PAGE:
On September 30, the Russian firm RAO UES International and Tashir Group—a Moscow-based group of companies controlled by a Russian billionaire of Armenian origin, Samvel Karapetyan—announced the signing of an agreement pertaining to the sale of Electric Networks of Armenia (ENA), which is owned by the RAO UES. A press release by Tashir Group mentioned that the deal had already been approved by the Armenian government and will be concluded after a final decision made by Armenia’s state regulatory commission (a formality following the government’s approval decision). In addition, RAO UES and Tashir Group mentioned the transfer of the ownership rights to the Hrazdan thermal power plant, heretofore also held by RAO UES. Karapetyan also announced that his company and the Armenian government would jointly cover the difference in electricity costs for households and small businesses in 2015, compensating for ENA’s tariff increase as of August 1 (Tashir Group, September 30).
The signed purchase deal was an expected conclusion to recent months’ disputes about ENA (see EDM, September 21). However, it has raised some additional concerns, adding to previous skepticism about the lack of transparency regarding the planned deal. Specifically, the government’s formal approval concerning ENA’s sale had made no mention of Karapetyan’s Tashir Group. Instead, RAO UES had originally requested approval to sell to the Cyprus-registered company Liormand Holdings Limited. Nonetheless, Karapetyan’s close connections with the founders of Liormand Holdings were well known. Therefore, Tashir Group likely has already purchased or is about to buy the shares of the Cypriot company soon (Armenian Times, October 1).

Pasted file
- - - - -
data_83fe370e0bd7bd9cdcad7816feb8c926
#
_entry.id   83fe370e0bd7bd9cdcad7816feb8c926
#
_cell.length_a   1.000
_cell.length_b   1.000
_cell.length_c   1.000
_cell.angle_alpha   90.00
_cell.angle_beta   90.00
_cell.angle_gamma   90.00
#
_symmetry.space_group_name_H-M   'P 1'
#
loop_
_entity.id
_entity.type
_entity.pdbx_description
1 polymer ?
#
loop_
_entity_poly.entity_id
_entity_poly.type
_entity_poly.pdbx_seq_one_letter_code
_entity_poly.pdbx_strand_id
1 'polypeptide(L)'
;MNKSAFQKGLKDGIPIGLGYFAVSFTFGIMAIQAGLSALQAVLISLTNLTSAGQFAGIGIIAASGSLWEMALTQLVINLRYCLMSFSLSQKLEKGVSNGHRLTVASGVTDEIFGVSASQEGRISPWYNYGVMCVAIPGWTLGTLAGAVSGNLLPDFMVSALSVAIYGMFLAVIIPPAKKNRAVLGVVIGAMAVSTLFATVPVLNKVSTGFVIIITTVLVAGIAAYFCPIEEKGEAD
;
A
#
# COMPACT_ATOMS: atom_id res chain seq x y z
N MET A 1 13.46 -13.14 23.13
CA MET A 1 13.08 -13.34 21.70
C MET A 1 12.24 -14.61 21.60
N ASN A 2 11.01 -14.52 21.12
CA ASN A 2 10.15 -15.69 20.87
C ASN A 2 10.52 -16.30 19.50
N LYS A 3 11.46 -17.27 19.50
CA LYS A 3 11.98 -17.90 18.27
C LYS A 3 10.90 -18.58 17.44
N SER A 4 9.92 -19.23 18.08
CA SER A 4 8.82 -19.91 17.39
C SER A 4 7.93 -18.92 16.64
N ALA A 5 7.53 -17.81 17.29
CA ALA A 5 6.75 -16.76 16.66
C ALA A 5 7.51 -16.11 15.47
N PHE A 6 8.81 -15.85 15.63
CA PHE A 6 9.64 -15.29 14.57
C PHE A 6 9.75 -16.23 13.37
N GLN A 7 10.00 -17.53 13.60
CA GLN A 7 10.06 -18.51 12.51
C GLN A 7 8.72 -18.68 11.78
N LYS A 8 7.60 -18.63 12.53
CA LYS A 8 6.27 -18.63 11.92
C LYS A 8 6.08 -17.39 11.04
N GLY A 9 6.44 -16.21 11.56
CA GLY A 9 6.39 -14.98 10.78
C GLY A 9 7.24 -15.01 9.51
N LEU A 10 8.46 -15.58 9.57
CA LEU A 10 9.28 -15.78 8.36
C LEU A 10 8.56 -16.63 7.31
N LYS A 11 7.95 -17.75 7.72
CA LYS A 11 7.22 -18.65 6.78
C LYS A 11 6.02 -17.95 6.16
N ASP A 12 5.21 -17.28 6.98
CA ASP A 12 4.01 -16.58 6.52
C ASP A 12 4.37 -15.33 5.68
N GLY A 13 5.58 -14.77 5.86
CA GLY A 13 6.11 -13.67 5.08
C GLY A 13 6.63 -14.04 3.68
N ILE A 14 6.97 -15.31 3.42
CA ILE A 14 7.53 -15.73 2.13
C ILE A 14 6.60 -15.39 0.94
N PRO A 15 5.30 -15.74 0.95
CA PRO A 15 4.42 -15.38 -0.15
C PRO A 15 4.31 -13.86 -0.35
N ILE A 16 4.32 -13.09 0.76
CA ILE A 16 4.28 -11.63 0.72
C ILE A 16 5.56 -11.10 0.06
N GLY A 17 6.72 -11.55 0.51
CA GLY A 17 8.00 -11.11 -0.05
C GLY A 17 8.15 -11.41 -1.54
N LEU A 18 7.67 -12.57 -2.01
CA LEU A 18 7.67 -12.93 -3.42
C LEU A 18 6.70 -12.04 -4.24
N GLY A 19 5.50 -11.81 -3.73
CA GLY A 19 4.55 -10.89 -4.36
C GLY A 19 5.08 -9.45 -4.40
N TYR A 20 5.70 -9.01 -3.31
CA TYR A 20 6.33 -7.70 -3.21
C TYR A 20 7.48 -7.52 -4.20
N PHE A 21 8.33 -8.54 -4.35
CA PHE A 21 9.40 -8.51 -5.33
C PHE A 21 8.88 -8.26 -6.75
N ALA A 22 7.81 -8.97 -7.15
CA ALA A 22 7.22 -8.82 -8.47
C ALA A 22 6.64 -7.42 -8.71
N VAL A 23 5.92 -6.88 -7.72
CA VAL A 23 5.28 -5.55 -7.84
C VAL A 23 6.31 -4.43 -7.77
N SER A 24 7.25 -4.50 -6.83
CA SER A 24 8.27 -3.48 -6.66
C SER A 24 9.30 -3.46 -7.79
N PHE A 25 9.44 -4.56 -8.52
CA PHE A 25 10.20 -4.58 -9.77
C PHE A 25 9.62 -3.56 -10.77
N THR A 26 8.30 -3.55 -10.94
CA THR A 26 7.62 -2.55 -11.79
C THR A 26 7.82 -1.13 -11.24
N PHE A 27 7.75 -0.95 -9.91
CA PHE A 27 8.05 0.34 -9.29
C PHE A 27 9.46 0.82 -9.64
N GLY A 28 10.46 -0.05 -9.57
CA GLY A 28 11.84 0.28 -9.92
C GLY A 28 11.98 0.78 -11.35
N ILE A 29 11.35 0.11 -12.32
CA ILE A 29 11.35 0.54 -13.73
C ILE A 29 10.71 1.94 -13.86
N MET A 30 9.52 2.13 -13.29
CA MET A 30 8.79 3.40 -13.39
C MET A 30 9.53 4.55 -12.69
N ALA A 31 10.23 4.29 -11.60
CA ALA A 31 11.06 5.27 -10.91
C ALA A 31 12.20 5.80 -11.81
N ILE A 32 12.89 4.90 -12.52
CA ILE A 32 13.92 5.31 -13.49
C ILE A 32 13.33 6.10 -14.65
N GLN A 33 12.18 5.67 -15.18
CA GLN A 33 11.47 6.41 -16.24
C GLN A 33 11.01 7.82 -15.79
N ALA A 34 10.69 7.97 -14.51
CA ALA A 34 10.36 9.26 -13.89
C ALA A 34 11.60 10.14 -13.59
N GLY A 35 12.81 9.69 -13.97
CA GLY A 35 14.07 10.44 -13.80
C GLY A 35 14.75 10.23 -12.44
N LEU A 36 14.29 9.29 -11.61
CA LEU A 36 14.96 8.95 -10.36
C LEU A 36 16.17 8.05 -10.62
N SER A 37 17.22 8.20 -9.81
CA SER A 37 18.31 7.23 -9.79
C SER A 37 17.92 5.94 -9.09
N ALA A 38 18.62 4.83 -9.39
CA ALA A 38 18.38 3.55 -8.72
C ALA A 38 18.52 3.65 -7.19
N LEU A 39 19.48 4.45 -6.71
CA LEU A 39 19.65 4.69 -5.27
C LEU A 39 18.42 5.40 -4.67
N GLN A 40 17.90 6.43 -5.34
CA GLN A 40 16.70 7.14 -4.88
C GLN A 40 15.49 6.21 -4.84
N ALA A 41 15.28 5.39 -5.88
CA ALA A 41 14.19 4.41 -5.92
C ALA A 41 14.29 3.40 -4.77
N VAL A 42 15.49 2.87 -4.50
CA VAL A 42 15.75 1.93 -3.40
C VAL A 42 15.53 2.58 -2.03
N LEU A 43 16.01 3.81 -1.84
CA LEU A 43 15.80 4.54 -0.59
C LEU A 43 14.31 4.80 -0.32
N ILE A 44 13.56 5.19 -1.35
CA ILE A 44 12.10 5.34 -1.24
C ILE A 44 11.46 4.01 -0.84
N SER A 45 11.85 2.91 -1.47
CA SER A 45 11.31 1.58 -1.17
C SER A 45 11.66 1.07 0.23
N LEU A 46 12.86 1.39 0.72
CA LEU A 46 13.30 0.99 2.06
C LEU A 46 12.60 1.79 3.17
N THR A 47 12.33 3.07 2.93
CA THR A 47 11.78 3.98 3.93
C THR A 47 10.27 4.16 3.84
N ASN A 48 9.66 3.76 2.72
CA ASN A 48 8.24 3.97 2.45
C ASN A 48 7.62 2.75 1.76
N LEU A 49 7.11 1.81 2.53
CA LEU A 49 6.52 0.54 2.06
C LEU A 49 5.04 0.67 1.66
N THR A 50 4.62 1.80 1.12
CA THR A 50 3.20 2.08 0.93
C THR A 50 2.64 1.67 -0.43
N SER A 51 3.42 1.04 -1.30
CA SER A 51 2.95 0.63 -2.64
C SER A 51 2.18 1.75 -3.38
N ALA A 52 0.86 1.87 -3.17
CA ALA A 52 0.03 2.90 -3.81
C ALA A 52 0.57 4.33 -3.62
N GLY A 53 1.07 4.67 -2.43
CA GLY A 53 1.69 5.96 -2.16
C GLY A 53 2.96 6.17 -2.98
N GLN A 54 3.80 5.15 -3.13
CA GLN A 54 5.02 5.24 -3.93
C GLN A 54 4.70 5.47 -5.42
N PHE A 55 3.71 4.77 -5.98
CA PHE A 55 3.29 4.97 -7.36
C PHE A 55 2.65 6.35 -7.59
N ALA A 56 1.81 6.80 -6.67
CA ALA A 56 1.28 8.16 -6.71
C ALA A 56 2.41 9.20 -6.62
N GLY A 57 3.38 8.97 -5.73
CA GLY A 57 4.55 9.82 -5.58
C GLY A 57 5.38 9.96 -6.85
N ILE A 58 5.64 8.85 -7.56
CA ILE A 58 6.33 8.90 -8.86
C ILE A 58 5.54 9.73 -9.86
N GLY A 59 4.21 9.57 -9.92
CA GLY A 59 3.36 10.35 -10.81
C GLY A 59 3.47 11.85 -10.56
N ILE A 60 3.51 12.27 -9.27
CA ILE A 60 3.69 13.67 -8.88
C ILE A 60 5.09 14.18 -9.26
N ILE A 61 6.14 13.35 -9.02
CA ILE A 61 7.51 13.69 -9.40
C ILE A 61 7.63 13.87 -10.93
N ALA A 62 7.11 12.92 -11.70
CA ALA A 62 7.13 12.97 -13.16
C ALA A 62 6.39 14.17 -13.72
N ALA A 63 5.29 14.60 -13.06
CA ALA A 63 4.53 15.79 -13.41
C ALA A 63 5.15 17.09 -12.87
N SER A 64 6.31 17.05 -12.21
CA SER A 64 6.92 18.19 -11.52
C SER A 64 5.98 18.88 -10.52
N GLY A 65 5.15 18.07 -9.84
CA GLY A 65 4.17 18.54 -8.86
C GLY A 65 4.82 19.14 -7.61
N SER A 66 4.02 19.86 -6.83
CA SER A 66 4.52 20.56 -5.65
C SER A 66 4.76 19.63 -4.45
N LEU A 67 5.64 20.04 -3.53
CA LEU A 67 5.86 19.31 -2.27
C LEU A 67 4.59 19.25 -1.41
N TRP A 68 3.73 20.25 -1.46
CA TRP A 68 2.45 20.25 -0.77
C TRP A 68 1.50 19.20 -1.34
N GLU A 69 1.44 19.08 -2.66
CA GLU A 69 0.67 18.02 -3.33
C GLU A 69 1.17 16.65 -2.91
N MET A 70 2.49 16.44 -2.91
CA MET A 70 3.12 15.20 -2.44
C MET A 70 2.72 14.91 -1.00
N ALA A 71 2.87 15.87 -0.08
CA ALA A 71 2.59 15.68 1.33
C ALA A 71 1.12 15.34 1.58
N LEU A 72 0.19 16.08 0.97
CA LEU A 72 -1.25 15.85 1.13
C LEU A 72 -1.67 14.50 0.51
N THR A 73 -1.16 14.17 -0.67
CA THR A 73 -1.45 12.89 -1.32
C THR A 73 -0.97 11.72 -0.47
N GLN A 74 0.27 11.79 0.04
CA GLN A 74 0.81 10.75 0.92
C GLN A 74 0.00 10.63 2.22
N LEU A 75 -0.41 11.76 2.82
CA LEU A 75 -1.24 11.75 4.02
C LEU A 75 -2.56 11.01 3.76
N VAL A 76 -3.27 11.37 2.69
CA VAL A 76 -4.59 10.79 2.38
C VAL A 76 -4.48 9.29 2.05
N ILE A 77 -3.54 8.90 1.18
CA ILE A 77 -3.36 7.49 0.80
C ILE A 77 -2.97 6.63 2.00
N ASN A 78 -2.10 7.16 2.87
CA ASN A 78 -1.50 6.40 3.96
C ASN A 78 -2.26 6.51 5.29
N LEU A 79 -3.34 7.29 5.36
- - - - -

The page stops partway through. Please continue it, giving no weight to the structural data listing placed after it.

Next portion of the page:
The amount that will be paid for ENA is not yet known. A Renaissance Capital analyst estimated that the Armenian electricity distribution monopoly might cost up to $720 million and suggested that the final amount will likely be determined by the company’s outstanding debts as well as political considerations. The Hrazdan thermal power plant’s estimated market value is around $190 million, though the Armenian government had transferred it to Russian ownership in 2004 for $31 million (Rbc.ru, September 30). Including that asset in the deal between RAO UES and Tashir Group was unexpected; such a move means that RAO UES will no longer hold any more Armenian assets.
At the same time, the New York–based financial services firm Deloitte & Touche was named the winner of a tender to perform ENA’s audit, offering its service for $190,000. The only other participant in that tender, Grant Thornton, had asked for $305,000. Previously, Deloitte & Touche had also won a tender to complete the state regulatory commission audit, offering its services for $230,000, while McKinsey & Company had asked for over $1 million (Armenian Times, October 3). According to Armenian Deputy Prime Minister Vacheh Gabrielyan, the preliminary results of the state regulatory commission audit showed that the country’s electricity tariff rise had been justified (News.am, October 1).